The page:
10 Signs You’re Addicted and Need Professional Help Now
The National Survey on Drug Use and Health showed that over 35.5 million American adults struggled with a substance abuse disorder in 2021.
Since then, that number has only gone up, with addiction having a detrimental effect on people’s quality of life, relationships, and health. And without proper treatment, recovery can be next to impossible.
Unfortunately, it’s difficult for some people to get clarity about whether or not they require professional help.
In many cases, you need to build insight to realize that you have a problem, and seeing a professional is the only way to address it. If you or a loved one is struggling with addiction, we can help you start the journey toward recovery.
Here are 10 ways to know that you’re addicted to a substance and need professional help.
1. Your Health is Declining
Substance abuse, whether it’s opioids or alcohol, can negatively affect your health in different ways.
The types of substances you take can determine what health effects you’ll face.
For instance, alcoholism can increase the risk of liver cirrhosis, while people who use stimulants like cocaine have an increased risk of facing cardiovascular issues, such as a stroke or irregular heartbeat.
But aside from specific health conditions, most substance abuse cases lead to malnutrition, weight loss, gastrointestinal issues, and deficiency-related diseases.
2. You’re Always Thinking About Using
One of the key signs of substance use disorder is that you’re constantly thinking about using your desired substance.
Every action becomes a means to one end – using your desired substance. This means you’re obsessing over the next time you’ll use the substance and thinking of ways to get a consistent supply.
Similarly, you may worry about where your next source of the drug will come from, which can lead to drug-seeking behavior.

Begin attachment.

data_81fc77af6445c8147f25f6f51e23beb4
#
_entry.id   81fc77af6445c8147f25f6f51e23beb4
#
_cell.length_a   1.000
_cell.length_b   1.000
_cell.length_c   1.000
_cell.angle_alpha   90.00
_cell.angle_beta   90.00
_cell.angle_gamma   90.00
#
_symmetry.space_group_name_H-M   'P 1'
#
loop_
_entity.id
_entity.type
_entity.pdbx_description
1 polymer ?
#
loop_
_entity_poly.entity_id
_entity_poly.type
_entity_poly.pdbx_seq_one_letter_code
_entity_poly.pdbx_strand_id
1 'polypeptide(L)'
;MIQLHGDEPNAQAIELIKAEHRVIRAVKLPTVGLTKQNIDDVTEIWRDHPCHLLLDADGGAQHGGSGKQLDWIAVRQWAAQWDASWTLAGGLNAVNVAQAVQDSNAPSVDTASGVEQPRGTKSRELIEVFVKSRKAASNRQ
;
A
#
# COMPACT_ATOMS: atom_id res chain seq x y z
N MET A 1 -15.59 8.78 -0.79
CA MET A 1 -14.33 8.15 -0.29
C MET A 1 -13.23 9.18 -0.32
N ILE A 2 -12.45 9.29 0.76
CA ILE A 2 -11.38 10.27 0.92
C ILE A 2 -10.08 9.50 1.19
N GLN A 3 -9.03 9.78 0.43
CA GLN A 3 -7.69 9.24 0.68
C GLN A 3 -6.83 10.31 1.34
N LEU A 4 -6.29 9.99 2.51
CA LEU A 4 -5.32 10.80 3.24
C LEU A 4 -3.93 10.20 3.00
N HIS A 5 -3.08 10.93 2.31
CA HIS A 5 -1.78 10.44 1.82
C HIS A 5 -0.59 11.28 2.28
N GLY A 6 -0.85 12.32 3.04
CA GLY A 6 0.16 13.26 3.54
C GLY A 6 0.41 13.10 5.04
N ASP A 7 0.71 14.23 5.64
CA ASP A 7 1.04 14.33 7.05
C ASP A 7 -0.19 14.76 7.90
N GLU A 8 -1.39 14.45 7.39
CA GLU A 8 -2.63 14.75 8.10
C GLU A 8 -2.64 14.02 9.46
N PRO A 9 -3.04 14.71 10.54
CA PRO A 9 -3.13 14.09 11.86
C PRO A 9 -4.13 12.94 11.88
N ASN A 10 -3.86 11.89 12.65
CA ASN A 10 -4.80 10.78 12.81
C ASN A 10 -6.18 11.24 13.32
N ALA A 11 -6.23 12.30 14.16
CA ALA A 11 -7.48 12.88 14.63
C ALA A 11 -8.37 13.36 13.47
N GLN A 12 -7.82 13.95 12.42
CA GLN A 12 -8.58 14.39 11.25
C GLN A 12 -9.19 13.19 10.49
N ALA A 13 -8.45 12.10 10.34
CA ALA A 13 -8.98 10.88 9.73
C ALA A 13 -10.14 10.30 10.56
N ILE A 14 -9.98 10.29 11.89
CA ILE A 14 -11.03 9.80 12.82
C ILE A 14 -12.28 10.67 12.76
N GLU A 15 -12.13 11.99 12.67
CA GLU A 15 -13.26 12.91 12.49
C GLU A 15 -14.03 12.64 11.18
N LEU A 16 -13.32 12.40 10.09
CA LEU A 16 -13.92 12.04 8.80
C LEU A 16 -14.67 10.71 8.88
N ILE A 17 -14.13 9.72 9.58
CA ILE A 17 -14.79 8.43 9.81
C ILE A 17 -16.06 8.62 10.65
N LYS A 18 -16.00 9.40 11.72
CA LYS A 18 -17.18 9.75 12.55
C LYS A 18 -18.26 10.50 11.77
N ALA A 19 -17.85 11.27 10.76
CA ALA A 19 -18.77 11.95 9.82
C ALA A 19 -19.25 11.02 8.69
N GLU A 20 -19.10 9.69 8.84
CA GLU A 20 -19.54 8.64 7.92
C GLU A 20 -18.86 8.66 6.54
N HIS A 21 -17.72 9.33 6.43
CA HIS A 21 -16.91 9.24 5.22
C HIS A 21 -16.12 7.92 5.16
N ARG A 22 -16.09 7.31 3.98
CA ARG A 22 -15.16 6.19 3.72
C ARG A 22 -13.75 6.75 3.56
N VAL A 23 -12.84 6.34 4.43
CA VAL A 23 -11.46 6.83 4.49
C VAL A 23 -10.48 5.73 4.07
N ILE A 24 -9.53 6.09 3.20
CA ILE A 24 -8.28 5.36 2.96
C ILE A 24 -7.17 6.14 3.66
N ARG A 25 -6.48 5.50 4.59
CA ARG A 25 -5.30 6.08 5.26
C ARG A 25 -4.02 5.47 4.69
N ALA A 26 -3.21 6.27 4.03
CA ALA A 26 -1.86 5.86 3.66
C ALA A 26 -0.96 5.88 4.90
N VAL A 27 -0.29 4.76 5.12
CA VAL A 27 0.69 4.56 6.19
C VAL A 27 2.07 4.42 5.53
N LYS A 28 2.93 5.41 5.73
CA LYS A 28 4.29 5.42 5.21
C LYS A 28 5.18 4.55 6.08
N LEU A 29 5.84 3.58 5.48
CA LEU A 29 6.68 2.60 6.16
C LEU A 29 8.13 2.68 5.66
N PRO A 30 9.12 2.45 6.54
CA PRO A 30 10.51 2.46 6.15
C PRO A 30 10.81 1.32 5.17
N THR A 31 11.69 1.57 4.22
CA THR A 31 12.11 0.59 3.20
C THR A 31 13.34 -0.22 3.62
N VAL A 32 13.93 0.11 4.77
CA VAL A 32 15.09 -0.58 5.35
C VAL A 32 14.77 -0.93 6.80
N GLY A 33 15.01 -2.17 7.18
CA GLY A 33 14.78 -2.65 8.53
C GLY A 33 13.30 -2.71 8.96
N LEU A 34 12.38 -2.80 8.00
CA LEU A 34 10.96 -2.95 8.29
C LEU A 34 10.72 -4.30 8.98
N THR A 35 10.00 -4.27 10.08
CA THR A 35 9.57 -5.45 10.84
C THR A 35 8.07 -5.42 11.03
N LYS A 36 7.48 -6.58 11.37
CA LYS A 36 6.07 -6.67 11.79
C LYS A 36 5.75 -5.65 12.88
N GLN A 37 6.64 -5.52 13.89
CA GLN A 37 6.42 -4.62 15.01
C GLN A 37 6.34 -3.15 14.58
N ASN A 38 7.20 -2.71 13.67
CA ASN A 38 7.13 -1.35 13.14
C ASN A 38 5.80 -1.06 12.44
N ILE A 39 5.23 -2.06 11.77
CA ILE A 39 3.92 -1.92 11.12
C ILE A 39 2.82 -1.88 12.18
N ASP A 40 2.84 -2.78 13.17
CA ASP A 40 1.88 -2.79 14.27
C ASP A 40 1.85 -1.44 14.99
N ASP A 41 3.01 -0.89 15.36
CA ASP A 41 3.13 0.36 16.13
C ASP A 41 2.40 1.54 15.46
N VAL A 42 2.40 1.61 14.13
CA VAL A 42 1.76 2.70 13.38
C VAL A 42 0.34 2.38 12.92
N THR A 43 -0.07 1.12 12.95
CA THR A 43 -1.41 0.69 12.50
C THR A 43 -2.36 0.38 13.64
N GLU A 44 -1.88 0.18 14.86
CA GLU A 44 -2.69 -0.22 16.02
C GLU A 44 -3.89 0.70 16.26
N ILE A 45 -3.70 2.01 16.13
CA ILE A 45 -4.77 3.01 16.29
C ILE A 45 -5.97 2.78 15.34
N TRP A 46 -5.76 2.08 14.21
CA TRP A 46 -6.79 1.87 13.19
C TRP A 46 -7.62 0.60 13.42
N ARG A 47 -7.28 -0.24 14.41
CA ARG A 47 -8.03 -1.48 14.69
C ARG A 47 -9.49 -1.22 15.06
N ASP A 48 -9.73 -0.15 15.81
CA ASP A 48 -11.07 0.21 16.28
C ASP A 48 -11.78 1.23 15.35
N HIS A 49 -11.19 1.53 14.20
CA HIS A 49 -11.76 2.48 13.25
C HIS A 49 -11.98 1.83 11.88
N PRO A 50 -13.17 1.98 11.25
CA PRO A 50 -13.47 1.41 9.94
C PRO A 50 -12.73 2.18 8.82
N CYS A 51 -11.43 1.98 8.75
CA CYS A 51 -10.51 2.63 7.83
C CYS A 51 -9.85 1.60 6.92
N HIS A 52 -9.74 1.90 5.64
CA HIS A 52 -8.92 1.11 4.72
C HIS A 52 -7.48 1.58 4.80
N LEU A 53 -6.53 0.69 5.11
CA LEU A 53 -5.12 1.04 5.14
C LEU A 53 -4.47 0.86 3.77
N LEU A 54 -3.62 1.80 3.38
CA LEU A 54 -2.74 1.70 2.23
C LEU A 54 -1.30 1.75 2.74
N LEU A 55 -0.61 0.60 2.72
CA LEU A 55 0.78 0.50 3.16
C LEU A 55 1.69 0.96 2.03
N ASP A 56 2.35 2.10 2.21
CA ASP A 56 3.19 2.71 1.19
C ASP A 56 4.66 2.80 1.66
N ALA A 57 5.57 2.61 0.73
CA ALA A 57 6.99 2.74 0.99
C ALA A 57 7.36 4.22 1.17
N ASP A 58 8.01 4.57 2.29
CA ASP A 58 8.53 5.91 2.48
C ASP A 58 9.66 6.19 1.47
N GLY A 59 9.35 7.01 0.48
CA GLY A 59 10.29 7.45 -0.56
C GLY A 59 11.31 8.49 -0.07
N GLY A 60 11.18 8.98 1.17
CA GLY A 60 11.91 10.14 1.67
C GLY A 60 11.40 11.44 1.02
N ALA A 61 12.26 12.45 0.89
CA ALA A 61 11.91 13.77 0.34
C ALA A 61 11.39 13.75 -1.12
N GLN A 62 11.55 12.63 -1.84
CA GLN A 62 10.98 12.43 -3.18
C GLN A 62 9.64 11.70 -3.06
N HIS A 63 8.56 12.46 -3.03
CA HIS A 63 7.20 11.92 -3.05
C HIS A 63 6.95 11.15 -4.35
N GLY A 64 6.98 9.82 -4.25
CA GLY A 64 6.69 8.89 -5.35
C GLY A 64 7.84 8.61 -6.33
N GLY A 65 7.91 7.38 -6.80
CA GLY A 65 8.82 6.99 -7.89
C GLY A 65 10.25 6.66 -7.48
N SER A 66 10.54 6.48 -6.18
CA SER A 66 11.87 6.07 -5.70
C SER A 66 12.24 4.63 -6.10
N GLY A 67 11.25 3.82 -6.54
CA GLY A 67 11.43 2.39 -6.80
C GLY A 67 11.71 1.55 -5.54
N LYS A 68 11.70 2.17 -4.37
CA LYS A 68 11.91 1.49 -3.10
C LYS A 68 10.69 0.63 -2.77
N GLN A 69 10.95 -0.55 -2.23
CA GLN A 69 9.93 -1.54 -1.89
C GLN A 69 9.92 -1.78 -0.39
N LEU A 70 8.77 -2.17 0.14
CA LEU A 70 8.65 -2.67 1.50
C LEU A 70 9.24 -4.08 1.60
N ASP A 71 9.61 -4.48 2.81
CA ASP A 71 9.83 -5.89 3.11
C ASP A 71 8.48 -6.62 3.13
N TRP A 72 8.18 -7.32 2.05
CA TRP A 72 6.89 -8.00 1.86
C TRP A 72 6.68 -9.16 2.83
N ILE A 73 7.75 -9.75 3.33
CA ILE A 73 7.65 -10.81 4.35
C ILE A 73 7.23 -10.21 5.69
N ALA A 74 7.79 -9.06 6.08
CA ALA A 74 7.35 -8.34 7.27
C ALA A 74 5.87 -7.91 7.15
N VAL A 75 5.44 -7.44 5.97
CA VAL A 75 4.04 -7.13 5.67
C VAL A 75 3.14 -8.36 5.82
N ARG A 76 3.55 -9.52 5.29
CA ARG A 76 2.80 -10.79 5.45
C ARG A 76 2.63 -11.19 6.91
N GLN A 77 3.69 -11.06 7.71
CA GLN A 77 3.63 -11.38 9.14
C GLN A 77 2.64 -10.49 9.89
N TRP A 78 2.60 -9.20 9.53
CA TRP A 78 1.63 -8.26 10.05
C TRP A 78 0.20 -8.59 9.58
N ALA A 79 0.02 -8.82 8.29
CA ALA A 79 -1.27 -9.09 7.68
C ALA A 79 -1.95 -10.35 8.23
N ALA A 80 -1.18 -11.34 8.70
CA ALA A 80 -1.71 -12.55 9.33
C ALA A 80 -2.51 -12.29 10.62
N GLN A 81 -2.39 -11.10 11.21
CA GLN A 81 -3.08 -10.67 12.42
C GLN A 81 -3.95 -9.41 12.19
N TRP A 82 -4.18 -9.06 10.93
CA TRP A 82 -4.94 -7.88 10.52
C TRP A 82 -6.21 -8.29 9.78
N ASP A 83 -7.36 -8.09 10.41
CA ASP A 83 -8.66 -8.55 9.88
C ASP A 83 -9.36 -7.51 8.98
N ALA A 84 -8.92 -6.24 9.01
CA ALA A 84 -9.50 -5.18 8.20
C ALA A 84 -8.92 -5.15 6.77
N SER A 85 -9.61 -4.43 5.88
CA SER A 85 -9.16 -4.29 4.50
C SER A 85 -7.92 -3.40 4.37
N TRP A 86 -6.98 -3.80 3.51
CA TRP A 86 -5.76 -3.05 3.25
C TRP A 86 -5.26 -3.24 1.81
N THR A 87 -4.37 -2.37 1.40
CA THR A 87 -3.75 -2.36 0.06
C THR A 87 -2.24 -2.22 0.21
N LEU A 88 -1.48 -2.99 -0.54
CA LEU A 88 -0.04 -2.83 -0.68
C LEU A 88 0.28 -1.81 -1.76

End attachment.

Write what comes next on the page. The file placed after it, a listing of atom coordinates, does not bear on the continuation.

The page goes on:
3. Your Loved Ones are Concerned
As a person experiencing addiction, it’s not easy to discern when your substance abuse problem becomes an addiction.
Experts report that many addicted people think they have control over their addiction, but this is rarely true. If the people around you have started expressing concern about your well-being, it’s a sign that you should seek proper treatment for your addiction.
Remember, they wouldn’t suggest seeking treatment unless they thought something was seriously wrong, so it’s recommended that you trust their judgment.
4. You Can’t Manage Money Effectively
When someone has a substance abuse problem, being unable to manage money (when they could do so previously) is a major red flag.
It means that you’ve lost control of your drug habit and can no longer afford to make ends meet. This happens because addiction is an impulse control disorder characterized by compulsive use of a desired substance.
You may feel like using a drug is as important as eating or drinking because of how substances affect the parts of your brain associated with rewards.
Hence, getting high takes precedence over saving money for emergency expenses and, in severe cases, paying rent. And when people earn enough to meet basic needs, they rarely have enough money in savings.
So even if you can afford to pay for basic expenses, remember that addiction is a chronic condition that will only get worse with time.
5. You’ve Tried Quitting But Were Unsuccessful